He was tough on the federal government's purchase of the Trans Mountain Pipeline project, suggesting Conservatives would build pipelines "without having to buy them."

"Justin Trudeau has bought a pipeline without actually planning to build it," he said. "He's punted the ball yet again and announced another round that will push this process down months ahead from now." 

He said those who oppose oil and gas development are spreading lies and those groups who support it should be celebrated. 

Scheer said his party would immediately repeal Bill C-69, which would replace the National Energy Board with the Canadian Energy Regulator and create a new Impact Assessment Agency. Scheer called the bill, still under consideration in the Senate, the biggest threat to the oilpatch since the National Energy Program.

He also said he would force projects through that were in the national interest, end the tanker ban on the north coast of British Columbia, and kill the federal carbon tax. 

Watch Andrew Scheer speak at the Energy Relaunch conference below:

NDP points to success

Alberta's minister of trade and economic development said if you treat the economy and the environment as "mutually exclusive," you will fail. 

Deron Bilous told the crowd there is a role for government to play with industry in order to support the energy sector and contrasted his government's stimulus spending with Saskatchewan's austerity approach.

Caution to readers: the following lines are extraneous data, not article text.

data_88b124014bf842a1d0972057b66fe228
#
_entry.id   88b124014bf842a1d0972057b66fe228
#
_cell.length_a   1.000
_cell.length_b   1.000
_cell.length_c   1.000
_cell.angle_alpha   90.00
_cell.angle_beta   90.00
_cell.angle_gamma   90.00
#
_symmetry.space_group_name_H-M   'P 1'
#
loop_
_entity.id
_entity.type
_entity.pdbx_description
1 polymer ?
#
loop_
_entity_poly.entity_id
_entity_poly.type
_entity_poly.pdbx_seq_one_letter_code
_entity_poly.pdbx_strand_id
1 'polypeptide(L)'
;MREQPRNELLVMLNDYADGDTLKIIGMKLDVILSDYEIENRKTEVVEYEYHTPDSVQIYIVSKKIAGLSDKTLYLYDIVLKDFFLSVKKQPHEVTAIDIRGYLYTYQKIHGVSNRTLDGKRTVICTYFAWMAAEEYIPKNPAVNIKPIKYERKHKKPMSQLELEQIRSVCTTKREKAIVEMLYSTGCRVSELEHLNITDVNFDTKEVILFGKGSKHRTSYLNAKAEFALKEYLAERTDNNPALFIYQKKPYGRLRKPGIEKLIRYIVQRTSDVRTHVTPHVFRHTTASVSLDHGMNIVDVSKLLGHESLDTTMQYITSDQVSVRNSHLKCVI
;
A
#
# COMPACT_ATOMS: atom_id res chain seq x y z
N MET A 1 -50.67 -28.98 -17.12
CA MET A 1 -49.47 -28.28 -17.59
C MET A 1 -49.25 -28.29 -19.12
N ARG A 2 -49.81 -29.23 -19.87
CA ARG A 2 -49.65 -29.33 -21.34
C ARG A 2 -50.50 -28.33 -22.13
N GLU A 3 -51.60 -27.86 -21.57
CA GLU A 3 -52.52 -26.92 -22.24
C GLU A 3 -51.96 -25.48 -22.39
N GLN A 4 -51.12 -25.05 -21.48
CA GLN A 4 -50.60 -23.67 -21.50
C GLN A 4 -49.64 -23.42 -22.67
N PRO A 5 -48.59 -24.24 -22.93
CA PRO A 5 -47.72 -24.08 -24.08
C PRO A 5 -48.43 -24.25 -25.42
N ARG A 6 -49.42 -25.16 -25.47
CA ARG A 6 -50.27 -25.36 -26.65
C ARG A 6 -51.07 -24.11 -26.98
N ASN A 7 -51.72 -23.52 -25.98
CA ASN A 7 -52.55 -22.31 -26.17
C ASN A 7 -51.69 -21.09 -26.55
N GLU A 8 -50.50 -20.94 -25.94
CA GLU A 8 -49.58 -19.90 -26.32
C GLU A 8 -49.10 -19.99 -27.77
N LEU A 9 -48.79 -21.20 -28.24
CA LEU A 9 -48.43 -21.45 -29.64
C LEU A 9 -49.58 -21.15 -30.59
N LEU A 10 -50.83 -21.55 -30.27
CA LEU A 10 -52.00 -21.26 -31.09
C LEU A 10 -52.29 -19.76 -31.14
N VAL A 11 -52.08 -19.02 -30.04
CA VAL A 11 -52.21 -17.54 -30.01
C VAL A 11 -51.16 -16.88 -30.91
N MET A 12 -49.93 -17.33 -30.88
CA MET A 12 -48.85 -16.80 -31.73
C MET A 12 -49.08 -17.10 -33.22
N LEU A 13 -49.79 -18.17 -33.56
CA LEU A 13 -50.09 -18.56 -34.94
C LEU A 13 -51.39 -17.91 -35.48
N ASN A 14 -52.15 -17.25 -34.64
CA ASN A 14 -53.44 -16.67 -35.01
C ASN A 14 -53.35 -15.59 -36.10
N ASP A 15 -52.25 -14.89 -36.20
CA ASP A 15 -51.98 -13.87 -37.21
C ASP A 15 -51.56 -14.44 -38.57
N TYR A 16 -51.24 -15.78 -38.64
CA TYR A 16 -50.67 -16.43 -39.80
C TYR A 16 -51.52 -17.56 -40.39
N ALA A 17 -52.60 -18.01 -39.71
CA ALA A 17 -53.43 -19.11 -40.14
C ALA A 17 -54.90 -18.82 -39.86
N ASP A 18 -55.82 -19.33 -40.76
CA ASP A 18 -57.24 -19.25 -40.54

"If you fast forward to today, those two different approach have led to two very different results," he said, citing positive job growth and GDP growth in Alberta compared with its eastern neighbour.

Watch Saskatchewan Premier Scott Moe speak at the Energy Relaunch conference below:

CBC covered the Energy Relaunch conference in Calgary on Thursday. The event was hosted by New West Public Affairs, a conservative communications firm, and addressed the future of energy in Canada with some of the country's leading politicians. 

And while Kenney renewed his promise that a UCP government would immediately kill the provincial carbon tax, Bilous said Albertans pay the lowest taxes in the country and said the price on carbon is pushing innovation. 


Calgary: The Road Ahead is CBC Calgary's special focus on our city as it passes through the crucible of the downturn: the challenges we face, and the possible solutions as we explore what kind of Calgary we want to create. Have an idea? Email us at calgarytheroadahead@cbc.ca

Comments

To encourage thoughtful and respectful conversations, first and last names will appear with each submission to CBC/Radio-Canada's online communities (except in children and youth-oriented communities). Pseudonyms will no longer be permitted.

By submitting a comment, you accept that CBC has the right to reproduce and publish that comment in whole or in part, in any manner CBC chooses. Please note that CBC does not endorse the opinions expressed in comments. Comments on this story are moderated according to our Submission Guidelines. Comments are welcome while open. We reserve the right to close comments at any time.